Why Custom Power Supplies?
A custom power supply can be the right option if you need:
- Small size or special form factor to fit your system.
- Rugged or extended temperature range.
- High reliability and long life.
- Special performance, such as very low noise or leakage current.
- A replacement for an obsolete COTS unit.
- Unusual output voltage(s).
Advantages of Custom Design
- You get exactly what you need rather than adjusting your system design around what’s available off-the-shelf.
- You can reduce other system components (e.g. fans) and their related costs.
- You get the greatest flexibility to optimize the overall mechanical design.
- You get a power supply to fit your space, rather than designing around a fixed form factor.
Drawbacks of Custom Design and How to Reduce your Risk
- Custom is more expensive …going custom is not the way to get a cheaper power supply unit. However, it can reduce overall system costs by reducing complexity of the rest of your board design.
- It will be sole-sourced …reduce your risk by choosing a vendor that guarantees long-term support. Bear has never “obsoleted” a power supply and is currently supporting custom products that are nearly 20 years old. Compare the risk of sole-sourcing to the risk of rapid obsolescence in major vendors’ standard product lines.
- It can take longer …reduce your risk by communicating well with your vendor.
Tips For a Successful Custom Power Supply Project
Over the years of custom power supply design projects, we have found five things that customer engineers most often forget to tell us. Discussing these issues up front will help us meet your needs with the first prototype.
1. What is the “real” operating temperature? If the PSU is in an enclosed box, this is higher than the ambient temperature your system will see.
2. What is the load type? Motors (inductive sine waves), digital logic that may be poorly filtered, or DC/DC converters (which tend to pull short, large current pulses from the AC/DC supply) have a significant impact on power supply design choices.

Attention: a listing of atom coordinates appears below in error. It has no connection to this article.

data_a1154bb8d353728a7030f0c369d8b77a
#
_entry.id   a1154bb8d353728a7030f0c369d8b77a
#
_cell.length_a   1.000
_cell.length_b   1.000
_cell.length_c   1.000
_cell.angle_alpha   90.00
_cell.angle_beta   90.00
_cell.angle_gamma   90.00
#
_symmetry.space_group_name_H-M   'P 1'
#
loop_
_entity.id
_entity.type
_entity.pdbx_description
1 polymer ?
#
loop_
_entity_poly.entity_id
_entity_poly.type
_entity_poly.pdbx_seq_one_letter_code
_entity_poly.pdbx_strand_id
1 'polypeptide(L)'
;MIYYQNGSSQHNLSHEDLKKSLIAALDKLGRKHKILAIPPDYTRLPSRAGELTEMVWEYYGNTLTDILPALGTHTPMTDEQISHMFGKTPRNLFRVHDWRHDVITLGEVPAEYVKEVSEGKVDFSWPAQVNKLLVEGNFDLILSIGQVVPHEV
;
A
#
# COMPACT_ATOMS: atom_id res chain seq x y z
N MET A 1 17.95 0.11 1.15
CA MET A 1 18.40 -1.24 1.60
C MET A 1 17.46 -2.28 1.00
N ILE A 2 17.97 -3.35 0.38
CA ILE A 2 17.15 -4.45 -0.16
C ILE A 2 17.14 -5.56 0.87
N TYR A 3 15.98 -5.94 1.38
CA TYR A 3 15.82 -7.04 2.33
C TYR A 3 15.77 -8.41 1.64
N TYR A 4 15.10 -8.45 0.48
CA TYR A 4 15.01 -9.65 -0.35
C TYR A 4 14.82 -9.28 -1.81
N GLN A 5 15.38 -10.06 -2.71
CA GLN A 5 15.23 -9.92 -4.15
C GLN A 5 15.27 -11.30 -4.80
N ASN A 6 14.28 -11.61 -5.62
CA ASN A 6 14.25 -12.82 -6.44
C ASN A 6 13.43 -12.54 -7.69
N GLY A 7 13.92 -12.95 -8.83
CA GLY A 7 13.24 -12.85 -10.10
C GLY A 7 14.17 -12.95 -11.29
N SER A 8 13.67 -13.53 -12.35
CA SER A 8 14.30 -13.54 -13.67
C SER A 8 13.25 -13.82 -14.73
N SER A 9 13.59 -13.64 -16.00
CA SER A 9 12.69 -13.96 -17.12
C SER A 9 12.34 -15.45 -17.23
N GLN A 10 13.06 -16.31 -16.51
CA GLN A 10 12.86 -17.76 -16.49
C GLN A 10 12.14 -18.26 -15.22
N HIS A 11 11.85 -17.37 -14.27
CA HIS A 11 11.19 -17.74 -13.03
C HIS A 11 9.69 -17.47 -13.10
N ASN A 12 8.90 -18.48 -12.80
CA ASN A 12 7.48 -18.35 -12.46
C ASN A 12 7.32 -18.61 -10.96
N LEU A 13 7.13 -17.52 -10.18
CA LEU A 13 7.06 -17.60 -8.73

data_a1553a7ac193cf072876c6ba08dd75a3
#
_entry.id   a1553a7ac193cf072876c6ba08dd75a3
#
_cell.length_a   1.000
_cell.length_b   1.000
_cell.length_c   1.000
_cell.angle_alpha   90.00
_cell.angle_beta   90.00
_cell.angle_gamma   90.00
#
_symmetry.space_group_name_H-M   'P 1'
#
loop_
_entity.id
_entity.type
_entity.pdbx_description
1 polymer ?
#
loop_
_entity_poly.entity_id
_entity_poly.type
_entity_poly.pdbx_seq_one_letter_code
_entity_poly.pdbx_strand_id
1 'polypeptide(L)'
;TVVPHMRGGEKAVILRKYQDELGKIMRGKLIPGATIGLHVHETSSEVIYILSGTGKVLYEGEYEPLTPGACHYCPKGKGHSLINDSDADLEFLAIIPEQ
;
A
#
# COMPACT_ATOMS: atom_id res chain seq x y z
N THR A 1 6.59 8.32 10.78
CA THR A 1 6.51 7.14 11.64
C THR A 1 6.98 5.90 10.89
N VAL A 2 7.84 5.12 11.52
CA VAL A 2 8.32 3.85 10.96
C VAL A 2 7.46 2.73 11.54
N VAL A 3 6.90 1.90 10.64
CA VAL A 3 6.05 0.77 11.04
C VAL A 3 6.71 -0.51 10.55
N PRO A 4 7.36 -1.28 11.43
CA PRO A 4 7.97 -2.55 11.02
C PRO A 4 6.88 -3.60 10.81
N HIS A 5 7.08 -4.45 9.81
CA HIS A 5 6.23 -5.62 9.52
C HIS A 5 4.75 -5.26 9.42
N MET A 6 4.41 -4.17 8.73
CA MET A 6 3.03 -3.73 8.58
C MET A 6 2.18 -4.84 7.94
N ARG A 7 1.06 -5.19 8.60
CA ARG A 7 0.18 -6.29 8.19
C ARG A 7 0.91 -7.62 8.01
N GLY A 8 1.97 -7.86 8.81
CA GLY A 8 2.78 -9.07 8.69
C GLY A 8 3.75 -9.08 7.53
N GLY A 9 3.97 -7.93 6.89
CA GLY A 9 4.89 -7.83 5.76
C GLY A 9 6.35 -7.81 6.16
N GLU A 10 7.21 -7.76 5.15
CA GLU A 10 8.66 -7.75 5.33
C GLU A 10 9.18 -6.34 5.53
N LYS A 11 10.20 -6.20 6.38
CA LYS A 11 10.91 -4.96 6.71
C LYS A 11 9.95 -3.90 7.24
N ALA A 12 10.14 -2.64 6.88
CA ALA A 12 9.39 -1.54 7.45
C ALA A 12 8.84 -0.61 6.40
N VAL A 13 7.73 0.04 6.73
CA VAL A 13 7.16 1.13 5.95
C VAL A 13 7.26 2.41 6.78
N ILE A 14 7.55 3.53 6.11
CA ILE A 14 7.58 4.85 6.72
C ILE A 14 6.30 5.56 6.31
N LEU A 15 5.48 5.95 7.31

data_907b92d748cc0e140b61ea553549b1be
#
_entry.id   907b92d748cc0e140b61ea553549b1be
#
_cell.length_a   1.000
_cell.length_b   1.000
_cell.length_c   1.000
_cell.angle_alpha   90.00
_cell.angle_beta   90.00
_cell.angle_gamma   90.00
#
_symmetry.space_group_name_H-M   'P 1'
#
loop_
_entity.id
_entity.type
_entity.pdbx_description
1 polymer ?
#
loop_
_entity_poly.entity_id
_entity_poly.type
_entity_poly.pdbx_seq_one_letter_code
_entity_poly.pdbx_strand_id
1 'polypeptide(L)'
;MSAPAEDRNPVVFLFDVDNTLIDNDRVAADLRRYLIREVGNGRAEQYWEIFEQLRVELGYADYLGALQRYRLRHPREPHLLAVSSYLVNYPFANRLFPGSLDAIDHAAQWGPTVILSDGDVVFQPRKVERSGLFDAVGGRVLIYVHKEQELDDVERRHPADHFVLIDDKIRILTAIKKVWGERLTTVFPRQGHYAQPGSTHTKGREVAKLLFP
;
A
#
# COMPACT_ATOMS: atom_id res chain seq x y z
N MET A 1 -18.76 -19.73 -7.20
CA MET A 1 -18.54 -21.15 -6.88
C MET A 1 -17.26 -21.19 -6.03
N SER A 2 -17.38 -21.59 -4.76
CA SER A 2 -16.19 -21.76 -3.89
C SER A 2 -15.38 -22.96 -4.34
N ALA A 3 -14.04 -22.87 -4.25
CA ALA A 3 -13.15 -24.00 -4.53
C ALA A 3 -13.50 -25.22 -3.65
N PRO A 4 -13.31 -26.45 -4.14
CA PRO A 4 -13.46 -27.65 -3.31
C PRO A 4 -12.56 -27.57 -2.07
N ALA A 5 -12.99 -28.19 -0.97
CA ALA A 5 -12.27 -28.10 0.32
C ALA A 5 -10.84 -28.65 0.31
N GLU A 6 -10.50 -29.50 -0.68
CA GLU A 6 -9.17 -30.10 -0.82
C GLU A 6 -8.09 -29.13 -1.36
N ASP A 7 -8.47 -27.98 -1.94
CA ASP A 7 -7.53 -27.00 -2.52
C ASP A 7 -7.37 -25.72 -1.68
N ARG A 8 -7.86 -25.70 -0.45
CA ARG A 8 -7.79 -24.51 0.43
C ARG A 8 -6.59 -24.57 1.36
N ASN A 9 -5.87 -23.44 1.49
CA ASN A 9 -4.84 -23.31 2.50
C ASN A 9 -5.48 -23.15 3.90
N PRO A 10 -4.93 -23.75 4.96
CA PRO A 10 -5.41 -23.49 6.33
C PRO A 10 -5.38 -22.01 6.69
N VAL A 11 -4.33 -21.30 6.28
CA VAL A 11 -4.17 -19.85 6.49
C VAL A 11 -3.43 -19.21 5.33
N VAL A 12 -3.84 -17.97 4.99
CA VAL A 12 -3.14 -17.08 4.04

3. What is the expected lifetime? Your expectations will determine the quality and cost of the components we choose.
4. How clean is the input line? Will there be high voltage transients (e.g. from lightning)? Will there be power dips from large machinery (e.g. compressors, motors, welding machines) on the same phase as your system?
5. What environmental factors such as shock, vibration and humidity do we need to work with? Let us know the environment and we can design with it in mind. For example, for portable systems we can choose low-profile components and use potting or conformal coating if possible.
“How to Spec a Reliable Custom Power Supply”
Read the full article!
Should You Design Your Own?
Unless you have expertise in power supply design, probably not. Most times this is just not as cost-effective as using a power supply specialist.
In his article “Make vs. Buy,” Kevin Parmenter of ON Semiconductor states:
“…over the years I have observed many companies attempt to design their own power systems and power supplies. Some have been successful but many have incurred large expenses and wasted precious time to market because they simply do not know how to design power supply systems which are stable, reliable, and manufacturable in high volume and operate over long periods of time. WHY?”
The Bottom Line: Talk to Bear Power Supplies
We can save you time and money on your power supply design, and deliver greater performance. The more information we have about your intended application and environment, the better we can strike the right balance of performance and cost to meet your needs.